ufo.JPG

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philkrenshaw
7 minutes ago, Luv2Phuket said:

 

 

The anesthesia is one of the things keeping me from having it done - I have a HUGE phobia of IVs, and I don't think they gas you any more (pun intended).

When I had to have a cataract surgery, the anesthesia wouldn't flow at first because I had an anxiety attack and my veins effectively locked up/constricted.

My Dr prescribed a ColoGuard at home test, but I couldn't use it because of hemorrhoids. My Mom really freaked me out (unintentionally) because she told me my Grandmother died of colon cancer. One reason they caught it so late was because she just assumed she just had hemorrhoids.

I REALLY need to talk to my Dr about the alternative means of doing it without any intravenous anesthesia.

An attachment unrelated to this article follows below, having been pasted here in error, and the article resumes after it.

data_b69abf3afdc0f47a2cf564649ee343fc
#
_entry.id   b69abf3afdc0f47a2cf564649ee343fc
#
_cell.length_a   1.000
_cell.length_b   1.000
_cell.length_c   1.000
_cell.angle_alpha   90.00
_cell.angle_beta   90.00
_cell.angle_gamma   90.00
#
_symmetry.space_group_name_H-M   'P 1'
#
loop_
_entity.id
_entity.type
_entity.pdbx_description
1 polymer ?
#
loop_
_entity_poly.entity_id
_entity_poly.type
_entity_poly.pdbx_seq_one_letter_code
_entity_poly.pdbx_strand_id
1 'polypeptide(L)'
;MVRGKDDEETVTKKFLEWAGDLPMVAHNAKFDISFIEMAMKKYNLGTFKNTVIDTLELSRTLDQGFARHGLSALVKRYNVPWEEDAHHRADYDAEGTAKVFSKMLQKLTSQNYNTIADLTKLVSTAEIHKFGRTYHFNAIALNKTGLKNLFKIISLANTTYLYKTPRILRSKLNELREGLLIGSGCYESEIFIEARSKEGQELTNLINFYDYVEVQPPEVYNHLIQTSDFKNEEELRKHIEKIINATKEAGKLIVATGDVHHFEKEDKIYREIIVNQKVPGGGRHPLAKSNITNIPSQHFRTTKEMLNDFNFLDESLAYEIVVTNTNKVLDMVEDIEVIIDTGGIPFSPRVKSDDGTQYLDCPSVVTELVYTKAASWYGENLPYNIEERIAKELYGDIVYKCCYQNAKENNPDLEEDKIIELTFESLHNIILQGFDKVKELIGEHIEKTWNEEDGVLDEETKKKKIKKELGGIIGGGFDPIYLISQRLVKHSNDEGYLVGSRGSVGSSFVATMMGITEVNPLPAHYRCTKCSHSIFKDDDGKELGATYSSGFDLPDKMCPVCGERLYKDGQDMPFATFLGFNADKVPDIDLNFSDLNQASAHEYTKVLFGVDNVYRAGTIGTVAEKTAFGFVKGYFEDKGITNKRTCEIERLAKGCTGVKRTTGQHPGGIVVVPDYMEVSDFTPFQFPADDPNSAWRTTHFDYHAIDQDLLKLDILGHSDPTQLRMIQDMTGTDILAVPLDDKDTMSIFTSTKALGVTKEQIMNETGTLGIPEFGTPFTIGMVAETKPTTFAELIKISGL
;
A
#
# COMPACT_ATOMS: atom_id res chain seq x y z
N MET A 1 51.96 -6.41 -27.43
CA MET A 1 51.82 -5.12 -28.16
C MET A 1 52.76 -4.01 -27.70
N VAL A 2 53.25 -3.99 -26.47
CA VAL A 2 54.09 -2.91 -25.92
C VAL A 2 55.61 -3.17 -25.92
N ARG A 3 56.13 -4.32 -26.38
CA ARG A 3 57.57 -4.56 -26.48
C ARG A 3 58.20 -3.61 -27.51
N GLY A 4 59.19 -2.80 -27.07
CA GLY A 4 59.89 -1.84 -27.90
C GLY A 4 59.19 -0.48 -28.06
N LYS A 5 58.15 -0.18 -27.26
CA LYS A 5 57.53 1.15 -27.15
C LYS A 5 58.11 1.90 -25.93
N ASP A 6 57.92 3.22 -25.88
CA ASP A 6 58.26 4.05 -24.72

The ansthetic is only because they worry you will be freaked out by what's going on (i.e. sticking a metal snake up your butt). There isn't any actual pain. However, the first time I went it was just a sigmoidoscopy (not nearly as deep or thorough as a colonoscopy) and they did it without. I was OK with it and later on convinced my colonoscopy doctor to do it without. You get to watch the whole thing on TV. He commented that I wasn't very talkative (maybe people with anesthetic babble or something). Just grit your teeth and don't say anything when you feel the cramps associated with blowing the air in and you'll be fine. They will probably want to put a needle in you just in case, but they won't use any ansthetic unless you have a problem with the procedure.